: Feeding Your Baby With Infant Formulas
Although it is strongly recommended that women breastfeed their
babies, for a variety of reasons some mothers may choose not to,
or may be unable to breastfeed. When breastfeeding is not an option,
the only acceptable alternative to breastmilk is commercial
iron-fortified infant formula. Babies should be fed either breastmilk
or formula, or a combination of both, for at least 12 months according
to American health guidelines, or for at least 9 to 12 months
according to Canadian guidelines. Despite popular belief, cow's
milk is not suitable for children younger than 9 to 12
months. Neither are "homemade" formulas, which are nutritionally
inadequate, and may even be harmful.
Are infant formulas safe?
Today, commercial infant formulas are designed to imitate the
content and performance of human milk as much as scientifically
possible. However, there are no formulas which are perfectly identical
to breastmilk, nor as perfectly designed for your baby. But commercial
formulas are a safe and nutritious alternative to breastmilk when
breastfeeding is not an option.
If you're considering using formula to feed your baby, consult
your doctor about the type of formula that is best suited for
your baby's particular needs. The formula you use should
be iron-fortified and contain the recommended levels of other
vitamins and minerals. Contrary to popular belief, research has
shown that iron in formula does not cause constipation.
Iron-fortification is important as it helps protect your baby
from developing iron deficiency anemia, a serious condition which
can lead to long-term delays in mental and physical development
(for additional information, please see Preventing
Iron-Deficiency Anemia During Infancy). Additional vitamin
supplements are generally not needed for formula-fed babies.
How much formula does my baby need?
During the first few weeks, formula-fed babies need to drink between
two and a half to three ounces of formula per pound daily. For
example, a 10 pound baby will need to drink about 25 to 30 ounces
of formula per day. In addition, during this time, your baby will
need to drink quite frequently; during the first week, your baby
may have 6 to 10 feeds per 24 hour period, 6 to 8 per day by one
month, 5 to 6 per day by 3 months, 4 to 5 per day between 3 to
7 months, and 3 per day after 8 months of age.
Commercial formulas come in a variety of forms. Ready-made types
come in disposable, sterile bottles, or in cans for pouring into
bottles at home. Concentrated and powdered formulas are also popular,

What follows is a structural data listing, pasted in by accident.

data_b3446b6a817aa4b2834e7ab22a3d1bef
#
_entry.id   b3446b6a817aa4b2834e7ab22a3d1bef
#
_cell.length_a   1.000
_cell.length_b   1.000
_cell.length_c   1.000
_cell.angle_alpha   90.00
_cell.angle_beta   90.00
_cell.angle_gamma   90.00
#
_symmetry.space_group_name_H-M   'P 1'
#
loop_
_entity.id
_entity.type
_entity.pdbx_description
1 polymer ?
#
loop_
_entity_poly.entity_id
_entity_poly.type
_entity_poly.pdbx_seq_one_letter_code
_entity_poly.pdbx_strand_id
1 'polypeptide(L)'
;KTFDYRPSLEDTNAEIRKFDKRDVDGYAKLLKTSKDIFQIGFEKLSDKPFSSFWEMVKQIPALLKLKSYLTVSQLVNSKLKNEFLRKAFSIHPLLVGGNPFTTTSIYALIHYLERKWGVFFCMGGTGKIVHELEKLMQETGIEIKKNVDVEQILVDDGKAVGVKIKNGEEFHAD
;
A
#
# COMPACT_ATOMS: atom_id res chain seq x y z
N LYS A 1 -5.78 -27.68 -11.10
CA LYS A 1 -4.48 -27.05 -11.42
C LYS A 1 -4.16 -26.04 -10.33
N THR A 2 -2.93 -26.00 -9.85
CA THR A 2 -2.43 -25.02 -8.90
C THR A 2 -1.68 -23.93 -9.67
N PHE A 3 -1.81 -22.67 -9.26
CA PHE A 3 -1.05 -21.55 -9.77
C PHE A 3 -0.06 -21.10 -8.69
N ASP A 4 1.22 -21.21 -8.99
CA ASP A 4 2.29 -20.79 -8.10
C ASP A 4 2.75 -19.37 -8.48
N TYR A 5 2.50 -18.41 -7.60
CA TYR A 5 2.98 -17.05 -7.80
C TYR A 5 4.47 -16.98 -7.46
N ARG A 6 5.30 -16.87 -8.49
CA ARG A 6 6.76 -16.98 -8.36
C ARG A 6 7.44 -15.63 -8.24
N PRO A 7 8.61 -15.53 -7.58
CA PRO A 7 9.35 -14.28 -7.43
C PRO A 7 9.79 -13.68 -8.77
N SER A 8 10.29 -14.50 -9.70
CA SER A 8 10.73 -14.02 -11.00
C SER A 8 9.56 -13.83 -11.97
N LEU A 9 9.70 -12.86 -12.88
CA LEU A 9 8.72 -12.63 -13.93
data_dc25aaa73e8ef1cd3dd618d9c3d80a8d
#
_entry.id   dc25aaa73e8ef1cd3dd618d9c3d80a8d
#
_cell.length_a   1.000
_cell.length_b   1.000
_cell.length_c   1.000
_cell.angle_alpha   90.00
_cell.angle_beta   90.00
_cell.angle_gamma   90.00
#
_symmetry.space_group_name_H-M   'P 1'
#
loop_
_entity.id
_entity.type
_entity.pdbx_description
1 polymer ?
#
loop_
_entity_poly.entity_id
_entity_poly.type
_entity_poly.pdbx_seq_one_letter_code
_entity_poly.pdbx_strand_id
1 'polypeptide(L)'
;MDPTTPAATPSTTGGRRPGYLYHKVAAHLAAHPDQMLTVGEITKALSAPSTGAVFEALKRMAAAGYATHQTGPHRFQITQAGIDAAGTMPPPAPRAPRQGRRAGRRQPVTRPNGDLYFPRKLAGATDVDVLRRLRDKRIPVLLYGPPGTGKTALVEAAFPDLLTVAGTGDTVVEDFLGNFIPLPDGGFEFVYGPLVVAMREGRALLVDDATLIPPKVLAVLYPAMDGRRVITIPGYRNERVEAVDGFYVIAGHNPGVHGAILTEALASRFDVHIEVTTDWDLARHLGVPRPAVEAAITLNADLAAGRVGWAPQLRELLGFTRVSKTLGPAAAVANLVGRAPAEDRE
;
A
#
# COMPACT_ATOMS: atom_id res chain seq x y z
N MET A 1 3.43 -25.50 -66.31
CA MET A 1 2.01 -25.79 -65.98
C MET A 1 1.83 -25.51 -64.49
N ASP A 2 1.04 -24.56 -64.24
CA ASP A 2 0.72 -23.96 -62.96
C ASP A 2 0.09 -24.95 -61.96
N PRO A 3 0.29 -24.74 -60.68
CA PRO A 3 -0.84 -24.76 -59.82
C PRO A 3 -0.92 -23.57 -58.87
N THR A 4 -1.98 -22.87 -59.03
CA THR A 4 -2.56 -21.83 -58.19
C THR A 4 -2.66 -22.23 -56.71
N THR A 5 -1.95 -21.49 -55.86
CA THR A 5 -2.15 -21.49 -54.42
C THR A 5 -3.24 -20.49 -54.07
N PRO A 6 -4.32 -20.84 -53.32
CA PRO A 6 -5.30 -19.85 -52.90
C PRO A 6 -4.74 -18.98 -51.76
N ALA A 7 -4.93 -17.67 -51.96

and tend to be less expensive. These need to be diluted and poured
into bottles before serving. Be sure to read instructions for
these types of formula carefully. It's very important that directions
for mixing be followed exactly. Incorrectly mixed formula can
result in malnutrition if it is too diluted. Formula which is
made too concentrated can also be dangerous as it is too difficult
for a baby's system to metabolize.
For your baby's first three months, water used in formula should
be sterilized by boiling it. Many people aren't aware that bottled
water is not sterile. If you use bottled water to mix your baby's
formula, boil it first as you would with tap water.
No matter which type of formula you use, always check packaging
for the expiration date. Discard any formula which is past due.
Storage instructions should be read and followed carefully. Do
not reuse formula which is leftover in the bottle after a feeding
- it can easily become contaminated with bacteria.
Bottles and containers used to prepare formula should be sterilized
or washed in very hot soapy water to avoid contaminating the milk
with germs. Never warm formula on the stove, or in the microwave.
Excessive heat can destroy important nutrients in the milk, and
can burn your baby's mouth. Microwaves are particularly dangerous
as they heat unevenly, often giving a false impression of the
actual temperature of the milk. Formula can be served at room
temperature, or warmed slightly by immersing the bottle in lukewarm
water, then shaking it to distribute the heat evenly.
A word of caution
Never leave your baby with a propped bottle - this could cause
your baby to choke. Until your baby has developed the coordination
to hold the bottle herself, hold both her and the bottle during
a feeding. Besides, holding and cuddling your baby while feeding
her will strengthen the bond between you - so enjoy this time
For related information, please see:
Other Nutrition Topics
The information provided in this site is
designed to be an educational aid only. It is not intended to
replace the advice and care of your child's physician, nor is
it intended to be used for medical diagnosis or treatment. If
you suspect that your child has a medical condition, always
consult a physician.
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